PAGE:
Dyspepsia, also known as indigestion or upset stomach, is a term that describes discomfort or pain in the upper abdomen. It is not a disease. Dyspepsia is a group of symptoms which often include bloating, nausea and burping.
Indigestion is usually caused by stomach acid coming into contact with the mucosa of the digestive system - the sensitive protective lining of the digestive system. Stomach acids break down the mucosa, causing irritation and inflammation, which trigger the symptoms of indigestion.
In the majority of cases indigestion is linked to eating and/or drinking. Sometimes it may be caused by infection or some medications.
Common symptoms of dyspepsia / indigestion
Belching, nausea and a bloated feeling are common symptoms of dyspepsia.
Most people with indigestion feel pain and discomfort in the stomach or chest area. The sensation generally appears soon after consuming food or drink. In some cases symptoms may appear some time after a meal. Some people feel full during a meal, even if they have not eaten much.
Heartburn and indigestion are two separate conditions. Heartburn is a burning feeling behind the breastbone, usually after eating.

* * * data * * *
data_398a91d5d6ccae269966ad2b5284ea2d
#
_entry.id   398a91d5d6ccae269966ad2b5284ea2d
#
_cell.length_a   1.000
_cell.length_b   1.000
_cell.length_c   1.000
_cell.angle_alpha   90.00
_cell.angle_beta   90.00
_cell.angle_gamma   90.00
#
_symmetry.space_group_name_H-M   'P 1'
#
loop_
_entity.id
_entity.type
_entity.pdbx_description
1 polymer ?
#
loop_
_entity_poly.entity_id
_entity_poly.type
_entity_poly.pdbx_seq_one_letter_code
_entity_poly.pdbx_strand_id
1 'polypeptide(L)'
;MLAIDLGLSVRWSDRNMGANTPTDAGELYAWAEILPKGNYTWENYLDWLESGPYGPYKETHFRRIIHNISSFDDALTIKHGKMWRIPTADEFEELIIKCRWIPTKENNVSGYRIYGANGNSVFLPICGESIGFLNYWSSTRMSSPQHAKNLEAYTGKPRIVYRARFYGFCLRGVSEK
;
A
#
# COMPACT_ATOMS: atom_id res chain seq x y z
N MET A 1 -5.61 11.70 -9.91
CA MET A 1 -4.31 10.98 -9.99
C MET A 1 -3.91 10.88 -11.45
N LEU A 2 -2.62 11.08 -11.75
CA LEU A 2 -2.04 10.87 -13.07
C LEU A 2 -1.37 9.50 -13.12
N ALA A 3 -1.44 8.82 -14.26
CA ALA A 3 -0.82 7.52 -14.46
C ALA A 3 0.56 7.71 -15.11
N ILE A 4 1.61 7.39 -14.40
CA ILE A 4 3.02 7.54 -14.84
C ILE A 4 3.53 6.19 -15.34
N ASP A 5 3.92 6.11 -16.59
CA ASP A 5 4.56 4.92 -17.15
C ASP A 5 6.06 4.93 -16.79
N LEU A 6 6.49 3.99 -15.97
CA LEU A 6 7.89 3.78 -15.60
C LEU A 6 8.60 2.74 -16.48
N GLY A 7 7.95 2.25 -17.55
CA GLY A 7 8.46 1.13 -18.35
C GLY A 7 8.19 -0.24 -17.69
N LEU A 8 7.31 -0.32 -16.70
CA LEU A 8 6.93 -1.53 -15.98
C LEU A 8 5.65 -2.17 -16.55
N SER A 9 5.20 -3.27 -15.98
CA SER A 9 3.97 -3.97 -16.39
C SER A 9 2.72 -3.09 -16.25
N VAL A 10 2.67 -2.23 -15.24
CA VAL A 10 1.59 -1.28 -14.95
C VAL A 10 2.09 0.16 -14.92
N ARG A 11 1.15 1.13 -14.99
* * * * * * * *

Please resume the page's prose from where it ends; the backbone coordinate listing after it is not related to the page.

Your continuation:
The following symptoms of dyspepsia are also common:
- Feeling bloated (very full)
In very rare cases indigestion may be a symptom of stomach cancer.
Mild indigestion is rarely anything to worry about. You should see your doctor if symptoms continue for more than two weeks. See your doctor immediately if pain is severe, and the following also occur:
- Loss of appetite or weight loss
- Black stools
- Jaundice (yellow coloring of eyes and skin)
- Chest pain when your exert yourself
- Shortness of breath
- Chest pain radiation to the jaw, arm or neck
Causes of dyspepsia / indigestion
Indigestion is usually related to lifestyle and what we eat and drink. It may also be caused by infection or some other digestive conditions.
Common causes of indigestion include:
- Eating too much
- Eating too rapidly
- Consuming fatty or greasy foods
- Consuming spicy foods
- Consuming too much caffeine
- Consuming too much alcohol
- Consuming too much chocolate
- Consuming too many fizzy drinks
- Emotional trauma
- Gastritis (inflammation of the stomach)
- Hiatus hernia
- Infection, especially with bacteria known as Helicobacter pylori
- Obesity - caused by more pressure inside the abdomen
- Pancreatitis (inflammation of the pancreas)
- Peptic ulcers
- Some medications, such as antibiotics and NSAIDs (non-steroidal anti-inflammatory drugs)
- Stomach cancer
When a doctor cannot find a cause for indigestion the patient may have functional dyspepsia - a type of indigestion that may undermine the stomach's ability to accept and digest food and then pass that food on to the small intestine.
On the next page we look at the diagnosis of dyspepsia / indigestion as well as treatment options, including over-the-counter remedies.